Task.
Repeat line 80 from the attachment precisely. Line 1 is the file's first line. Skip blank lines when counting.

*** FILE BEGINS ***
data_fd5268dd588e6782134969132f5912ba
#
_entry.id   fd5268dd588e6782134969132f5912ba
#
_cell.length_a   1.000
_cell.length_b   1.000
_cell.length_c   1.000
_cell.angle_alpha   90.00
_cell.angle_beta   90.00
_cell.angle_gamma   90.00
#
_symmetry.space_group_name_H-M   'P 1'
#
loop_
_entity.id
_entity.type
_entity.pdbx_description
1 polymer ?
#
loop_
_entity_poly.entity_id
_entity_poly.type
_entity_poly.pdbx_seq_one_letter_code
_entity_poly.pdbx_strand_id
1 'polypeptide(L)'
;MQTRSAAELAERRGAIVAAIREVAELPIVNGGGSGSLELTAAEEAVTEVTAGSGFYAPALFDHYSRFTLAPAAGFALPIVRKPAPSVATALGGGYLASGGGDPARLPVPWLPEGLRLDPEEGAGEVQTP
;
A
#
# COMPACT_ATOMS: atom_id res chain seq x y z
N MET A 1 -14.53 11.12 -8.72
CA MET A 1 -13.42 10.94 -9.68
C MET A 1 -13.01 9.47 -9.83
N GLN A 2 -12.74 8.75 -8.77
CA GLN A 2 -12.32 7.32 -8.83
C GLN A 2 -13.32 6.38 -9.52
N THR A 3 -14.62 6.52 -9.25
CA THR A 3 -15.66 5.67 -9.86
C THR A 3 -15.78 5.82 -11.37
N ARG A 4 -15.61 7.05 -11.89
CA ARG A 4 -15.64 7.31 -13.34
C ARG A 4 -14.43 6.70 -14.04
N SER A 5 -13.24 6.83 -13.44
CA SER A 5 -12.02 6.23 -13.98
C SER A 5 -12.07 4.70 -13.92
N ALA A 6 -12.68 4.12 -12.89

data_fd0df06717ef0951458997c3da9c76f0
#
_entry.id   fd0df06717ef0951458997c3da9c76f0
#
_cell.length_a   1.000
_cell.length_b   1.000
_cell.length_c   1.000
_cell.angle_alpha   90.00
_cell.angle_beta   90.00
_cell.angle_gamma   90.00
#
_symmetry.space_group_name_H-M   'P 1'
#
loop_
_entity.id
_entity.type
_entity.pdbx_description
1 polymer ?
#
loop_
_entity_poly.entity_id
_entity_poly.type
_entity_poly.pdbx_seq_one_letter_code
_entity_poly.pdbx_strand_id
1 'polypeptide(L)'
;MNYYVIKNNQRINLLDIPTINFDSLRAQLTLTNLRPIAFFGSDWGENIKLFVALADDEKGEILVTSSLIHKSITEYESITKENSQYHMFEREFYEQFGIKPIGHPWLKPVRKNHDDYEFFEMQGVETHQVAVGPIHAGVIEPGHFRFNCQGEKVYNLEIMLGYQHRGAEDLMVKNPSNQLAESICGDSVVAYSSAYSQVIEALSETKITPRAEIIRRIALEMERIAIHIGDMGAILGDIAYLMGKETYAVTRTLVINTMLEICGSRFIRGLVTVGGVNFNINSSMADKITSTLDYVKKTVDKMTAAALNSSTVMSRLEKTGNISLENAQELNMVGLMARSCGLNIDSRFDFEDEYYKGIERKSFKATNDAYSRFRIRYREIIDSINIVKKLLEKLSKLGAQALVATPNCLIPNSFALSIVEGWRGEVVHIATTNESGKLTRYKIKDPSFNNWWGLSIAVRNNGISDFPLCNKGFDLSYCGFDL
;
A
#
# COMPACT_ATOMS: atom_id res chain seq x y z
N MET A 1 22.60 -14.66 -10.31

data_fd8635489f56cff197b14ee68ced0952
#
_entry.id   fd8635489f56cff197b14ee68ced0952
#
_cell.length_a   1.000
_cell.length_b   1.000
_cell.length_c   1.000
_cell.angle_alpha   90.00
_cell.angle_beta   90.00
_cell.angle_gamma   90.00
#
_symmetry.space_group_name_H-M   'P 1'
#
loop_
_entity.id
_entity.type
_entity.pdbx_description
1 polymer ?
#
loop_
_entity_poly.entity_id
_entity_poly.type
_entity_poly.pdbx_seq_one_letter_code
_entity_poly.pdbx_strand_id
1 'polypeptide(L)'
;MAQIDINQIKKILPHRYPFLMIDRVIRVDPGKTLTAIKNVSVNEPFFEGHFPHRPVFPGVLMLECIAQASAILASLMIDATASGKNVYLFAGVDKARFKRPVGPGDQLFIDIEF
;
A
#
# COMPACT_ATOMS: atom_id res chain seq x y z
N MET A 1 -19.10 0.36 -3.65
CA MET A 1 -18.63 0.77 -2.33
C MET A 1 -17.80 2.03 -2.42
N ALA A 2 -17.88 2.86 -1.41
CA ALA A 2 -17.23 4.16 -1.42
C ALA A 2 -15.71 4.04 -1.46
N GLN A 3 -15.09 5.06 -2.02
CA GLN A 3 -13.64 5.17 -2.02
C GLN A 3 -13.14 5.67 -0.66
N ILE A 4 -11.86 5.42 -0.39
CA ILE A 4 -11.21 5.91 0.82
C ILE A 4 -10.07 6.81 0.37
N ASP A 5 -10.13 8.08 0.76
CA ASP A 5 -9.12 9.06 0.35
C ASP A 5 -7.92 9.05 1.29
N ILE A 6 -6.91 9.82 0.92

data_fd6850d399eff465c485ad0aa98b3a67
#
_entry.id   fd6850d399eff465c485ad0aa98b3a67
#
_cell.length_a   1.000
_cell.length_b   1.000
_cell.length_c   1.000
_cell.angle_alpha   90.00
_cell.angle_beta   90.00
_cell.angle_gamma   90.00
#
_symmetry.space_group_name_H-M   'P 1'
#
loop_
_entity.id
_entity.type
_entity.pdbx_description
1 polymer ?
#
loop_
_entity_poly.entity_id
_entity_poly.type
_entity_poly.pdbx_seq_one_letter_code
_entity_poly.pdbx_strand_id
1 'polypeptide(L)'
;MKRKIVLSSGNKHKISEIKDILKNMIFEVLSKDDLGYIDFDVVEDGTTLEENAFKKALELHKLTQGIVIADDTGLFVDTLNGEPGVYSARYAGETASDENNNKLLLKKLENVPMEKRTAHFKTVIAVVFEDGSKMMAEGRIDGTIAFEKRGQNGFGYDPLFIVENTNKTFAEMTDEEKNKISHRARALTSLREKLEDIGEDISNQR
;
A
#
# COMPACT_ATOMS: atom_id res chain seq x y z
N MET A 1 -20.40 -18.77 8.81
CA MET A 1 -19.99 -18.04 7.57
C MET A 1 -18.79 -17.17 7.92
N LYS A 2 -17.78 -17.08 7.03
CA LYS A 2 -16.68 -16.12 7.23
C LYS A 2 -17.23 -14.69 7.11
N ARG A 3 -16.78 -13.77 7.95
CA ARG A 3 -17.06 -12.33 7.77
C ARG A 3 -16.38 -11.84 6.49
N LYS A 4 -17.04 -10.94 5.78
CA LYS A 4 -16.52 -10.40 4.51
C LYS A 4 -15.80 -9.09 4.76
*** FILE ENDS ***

_entry.id   fd8635489f56cff197b14ee68ced0952